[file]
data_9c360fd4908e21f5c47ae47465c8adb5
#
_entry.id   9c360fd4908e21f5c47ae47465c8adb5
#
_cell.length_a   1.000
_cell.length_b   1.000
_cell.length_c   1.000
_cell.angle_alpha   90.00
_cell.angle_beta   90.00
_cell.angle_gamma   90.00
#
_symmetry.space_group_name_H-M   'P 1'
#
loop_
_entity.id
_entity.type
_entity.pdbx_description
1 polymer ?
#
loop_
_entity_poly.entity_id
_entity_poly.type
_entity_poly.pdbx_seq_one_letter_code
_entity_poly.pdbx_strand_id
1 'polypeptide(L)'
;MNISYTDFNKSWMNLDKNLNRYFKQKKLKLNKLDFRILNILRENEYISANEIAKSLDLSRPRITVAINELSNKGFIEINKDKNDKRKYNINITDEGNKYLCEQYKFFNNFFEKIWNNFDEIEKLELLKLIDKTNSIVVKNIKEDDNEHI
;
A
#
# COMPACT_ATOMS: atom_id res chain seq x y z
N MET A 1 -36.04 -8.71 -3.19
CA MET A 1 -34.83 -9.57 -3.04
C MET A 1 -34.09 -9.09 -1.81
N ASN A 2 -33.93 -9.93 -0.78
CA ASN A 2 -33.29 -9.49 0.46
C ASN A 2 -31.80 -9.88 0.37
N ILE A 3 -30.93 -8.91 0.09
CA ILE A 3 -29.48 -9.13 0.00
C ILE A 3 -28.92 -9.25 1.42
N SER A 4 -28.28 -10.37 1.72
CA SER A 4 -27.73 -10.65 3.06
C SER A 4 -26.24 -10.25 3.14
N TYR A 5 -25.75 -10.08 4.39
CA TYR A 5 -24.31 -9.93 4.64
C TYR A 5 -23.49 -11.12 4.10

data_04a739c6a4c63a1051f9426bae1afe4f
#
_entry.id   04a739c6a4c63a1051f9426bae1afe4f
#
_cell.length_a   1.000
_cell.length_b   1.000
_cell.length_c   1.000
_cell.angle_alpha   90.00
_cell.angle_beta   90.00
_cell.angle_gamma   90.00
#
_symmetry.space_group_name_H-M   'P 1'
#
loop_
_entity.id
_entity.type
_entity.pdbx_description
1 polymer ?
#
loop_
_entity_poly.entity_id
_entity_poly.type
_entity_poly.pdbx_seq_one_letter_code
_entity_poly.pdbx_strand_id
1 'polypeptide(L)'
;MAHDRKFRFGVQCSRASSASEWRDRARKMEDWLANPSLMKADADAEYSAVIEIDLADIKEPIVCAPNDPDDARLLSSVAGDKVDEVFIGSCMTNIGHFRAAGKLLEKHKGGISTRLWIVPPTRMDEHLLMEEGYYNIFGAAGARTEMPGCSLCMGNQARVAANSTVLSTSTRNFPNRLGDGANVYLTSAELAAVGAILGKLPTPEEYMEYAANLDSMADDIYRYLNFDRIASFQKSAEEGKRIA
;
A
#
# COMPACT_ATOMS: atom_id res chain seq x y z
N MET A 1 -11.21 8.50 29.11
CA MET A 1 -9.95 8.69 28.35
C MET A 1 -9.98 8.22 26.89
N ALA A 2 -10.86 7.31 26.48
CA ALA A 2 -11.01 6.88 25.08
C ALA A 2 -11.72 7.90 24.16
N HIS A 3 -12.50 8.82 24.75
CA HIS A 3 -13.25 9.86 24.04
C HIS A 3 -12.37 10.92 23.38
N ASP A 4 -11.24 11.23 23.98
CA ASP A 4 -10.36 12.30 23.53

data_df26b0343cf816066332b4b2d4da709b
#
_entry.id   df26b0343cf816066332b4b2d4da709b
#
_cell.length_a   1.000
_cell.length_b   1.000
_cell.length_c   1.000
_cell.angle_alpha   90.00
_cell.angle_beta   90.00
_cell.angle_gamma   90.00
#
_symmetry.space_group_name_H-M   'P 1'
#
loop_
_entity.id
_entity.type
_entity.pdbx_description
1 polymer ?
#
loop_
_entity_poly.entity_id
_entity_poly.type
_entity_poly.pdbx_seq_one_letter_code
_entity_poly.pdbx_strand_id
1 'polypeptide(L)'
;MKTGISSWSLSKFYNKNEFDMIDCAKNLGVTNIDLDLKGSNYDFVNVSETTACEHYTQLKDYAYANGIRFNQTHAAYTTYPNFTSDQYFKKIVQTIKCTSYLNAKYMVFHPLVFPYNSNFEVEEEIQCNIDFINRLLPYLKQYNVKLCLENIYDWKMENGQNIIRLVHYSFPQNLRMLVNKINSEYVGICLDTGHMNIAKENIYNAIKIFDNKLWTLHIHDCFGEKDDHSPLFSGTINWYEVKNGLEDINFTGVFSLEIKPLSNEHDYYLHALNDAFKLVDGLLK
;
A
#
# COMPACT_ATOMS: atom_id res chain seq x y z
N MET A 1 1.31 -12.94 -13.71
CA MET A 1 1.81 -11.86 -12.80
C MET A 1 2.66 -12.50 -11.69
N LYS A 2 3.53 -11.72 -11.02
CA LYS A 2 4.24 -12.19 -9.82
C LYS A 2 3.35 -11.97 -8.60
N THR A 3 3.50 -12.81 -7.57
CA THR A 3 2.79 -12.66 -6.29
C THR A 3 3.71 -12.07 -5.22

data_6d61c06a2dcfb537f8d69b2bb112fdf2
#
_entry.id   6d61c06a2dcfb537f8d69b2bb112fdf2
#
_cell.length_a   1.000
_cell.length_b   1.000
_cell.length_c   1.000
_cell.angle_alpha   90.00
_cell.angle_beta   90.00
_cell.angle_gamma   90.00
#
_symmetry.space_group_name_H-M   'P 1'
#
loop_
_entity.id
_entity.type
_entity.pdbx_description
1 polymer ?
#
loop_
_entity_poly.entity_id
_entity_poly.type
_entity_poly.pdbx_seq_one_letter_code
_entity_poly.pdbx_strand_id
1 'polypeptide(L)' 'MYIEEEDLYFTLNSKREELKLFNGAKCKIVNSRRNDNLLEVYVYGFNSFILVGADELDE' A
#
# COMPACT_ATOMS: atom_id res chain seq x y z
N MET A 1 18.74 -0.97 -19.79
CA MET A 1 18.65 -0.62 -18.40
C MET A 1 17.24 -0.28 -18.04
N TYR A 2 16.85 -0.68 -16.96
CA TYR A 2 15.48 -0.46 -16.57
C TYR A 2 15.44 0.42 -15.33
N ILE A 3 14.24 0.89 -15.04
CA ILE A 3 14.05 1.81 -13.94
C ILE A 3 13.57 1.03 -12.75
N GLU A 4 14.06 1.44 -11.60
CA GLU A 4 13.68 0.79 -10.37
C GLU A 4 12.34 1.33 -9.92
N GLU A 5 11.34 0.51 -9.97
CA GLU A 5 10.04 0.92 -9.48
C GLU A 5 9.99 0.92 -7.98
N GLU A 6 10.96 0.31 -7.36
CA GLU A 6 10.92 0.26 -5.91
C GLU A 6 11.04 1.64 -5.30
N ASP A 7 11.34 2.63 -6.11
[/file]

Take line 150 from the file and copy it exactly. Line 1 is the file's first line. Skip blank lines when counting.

1 'polypeptide(L)' 'MYIEEEDLYFTLNSKREELKLFNGAKCKIVNSRRNDNLLEVYVYGFNSFILVGADELDE' A